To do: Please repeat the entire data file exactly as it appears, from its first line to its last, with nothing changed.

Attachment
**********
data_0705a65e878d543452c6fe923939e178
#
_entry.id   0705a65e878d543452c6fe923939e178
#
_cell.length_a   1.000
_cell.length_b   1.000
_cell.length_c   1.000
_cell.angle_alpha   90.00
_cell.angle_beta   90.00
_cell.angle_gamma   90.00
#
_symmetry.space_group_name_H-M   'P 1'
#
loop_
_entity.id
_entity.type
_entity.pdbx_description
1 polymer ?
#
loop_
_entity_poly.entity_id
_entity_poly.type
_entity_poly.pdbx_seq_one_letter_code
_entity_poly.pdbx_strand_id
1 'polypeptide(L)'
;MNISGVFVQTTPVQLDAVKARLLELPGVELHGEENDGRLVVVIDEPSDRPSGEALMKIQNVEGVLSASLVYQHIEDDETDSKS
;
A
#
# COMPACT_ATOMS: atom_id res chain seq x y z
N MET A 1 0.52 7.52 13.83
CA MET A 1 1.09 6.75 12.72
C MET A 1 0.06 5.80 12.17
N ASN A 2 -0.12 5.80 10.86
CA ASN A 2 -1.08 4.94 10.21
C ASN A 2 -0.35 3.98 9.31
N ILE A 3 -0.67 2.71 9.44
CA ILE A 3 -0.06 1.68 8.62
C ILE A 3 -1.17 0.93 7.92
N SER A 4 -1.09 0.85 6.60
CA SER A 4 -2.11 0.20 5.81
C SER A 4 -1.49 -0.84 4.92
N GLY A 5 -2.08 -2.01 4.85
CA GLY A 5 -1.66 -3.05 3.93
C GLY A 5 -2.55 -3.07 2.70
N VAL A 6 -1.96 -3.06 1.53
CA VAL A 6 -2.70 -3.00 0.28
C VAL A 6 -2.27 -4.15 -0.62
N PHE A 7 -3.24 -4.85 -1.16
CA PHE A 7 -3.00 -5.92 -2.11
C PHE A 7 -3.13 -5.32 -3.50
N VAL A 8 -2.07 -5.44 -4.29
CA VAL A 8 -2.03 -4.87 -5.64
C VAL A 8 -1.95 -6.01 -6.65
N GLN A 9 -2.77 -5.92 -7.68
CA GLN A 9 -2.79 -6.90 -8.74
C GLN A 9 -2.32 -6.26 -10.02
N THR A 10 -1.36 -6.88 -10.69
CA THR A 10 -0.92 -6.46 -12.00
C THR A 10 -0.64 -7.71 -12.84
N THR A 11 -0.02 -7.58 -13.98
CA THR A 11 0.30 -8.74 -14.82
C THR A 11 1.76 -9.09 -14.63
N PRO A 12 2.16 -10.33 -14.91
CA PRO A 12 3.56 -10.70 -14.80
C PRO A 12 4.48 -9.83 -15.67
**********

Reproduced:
data_0705a65e878d543452c6fe923939e178
#
_entry.id   0705a65e878d543452c6fe923939e178
#
_cell.length_a   1.000
_cell.length_b   1.000
_cell.length_c   1.000
_cell.angle_alpha   90.00
_cell.angle_beta   90.00
_cell.angle_gamma   90.00
#
_symmetry.space_group_name_H-M   'P 1'
#
loop_
_entity.id
_entity.type
_entity.pdbx_description
1 polymer ?
#
loop_
_entity_poly.entity_id
_entity_poly.type
_entity_poly.pdbx_seq_one_letter_code
_entity_poly.pdbx_strand_id
1 'polypeptide(L)'
;MNISGVFVQTTPVQLDAVKARLLELPGVELHGEENDGRLVVVIDEPSDRPSGEALMKIQNVEGVLSASLVYQHIEDDETDSKS
;
A
#
# COMPACT_ATOMS: atom_id res chain seq x y z
N MET A 1 0.52 7.52 13.83
CA MET A 1 1.09 6.75 12.72
C MET A 1 0.06 5.80 12.17
N ASN A 2 -0.12 5.80 10.86
CA ASN A 2 -1.08 4.94 10.21
C ASN A 2 -0.35 3.98 9.31
N ILE A 3 -0.67 2.71 9.44
CA ILE A 3 -0.06 1.68 8.62
C ILE A 3 -1.17 0.93 7.92
N SER A 4 -1.09 0.85 6.60
CA SER A 4 -2.11 0.20 5.81
C SER A 4 -1.49 -0.84 4.92
N GLY A 5 -2.08 -2.01 4.85
CA GLY A 5 -1.66 -3.05 3.93
C GLY A 5 -2.55 -3.07 2.70
N VAL A 6 -1.96 -3.06 1.53
CA VAL A 6 -2.70 -3.00 0.28
C VAL A 6 -2.27 -4.15 -0.62
N PHE A 7 -3.24 -4.85 -1.16
CA PHE A 7 -3.00 -5.92 -2.11
C PHE A 7 -3.13 -5.32 -3.50
N VAL A 8 -2.07 -5.44 -4.29
CA VAL A 8 -2.03 -4.87 -5.64
C VAL A 8 -1.95 -6.01 -6.65
N GLN A 9 -2.77 -5.92 -7.68
CA GLN A 9 -2.79 -6.90 -8.74
C GLN A 9 -2.32 -6.26 -10.02
N THR A 10 -1.36 -6.88 -10.69
CA THR A 10 -0.92 -6.46 -12.00
C THR A 10 -0.64 -7.71 -12.84
N THR A 11 -0.02 -7.58 -13.98
CA THR A 11 0.30 -8.74 -14.82
C THR A 11 1.76 -9.09 -14.63
N PRO A 12 2.16 -10.33 -14.91
CA PRO A 12 3.56 -10.70 -14.80
C PRO A 12 4.48 -9.83 -15.67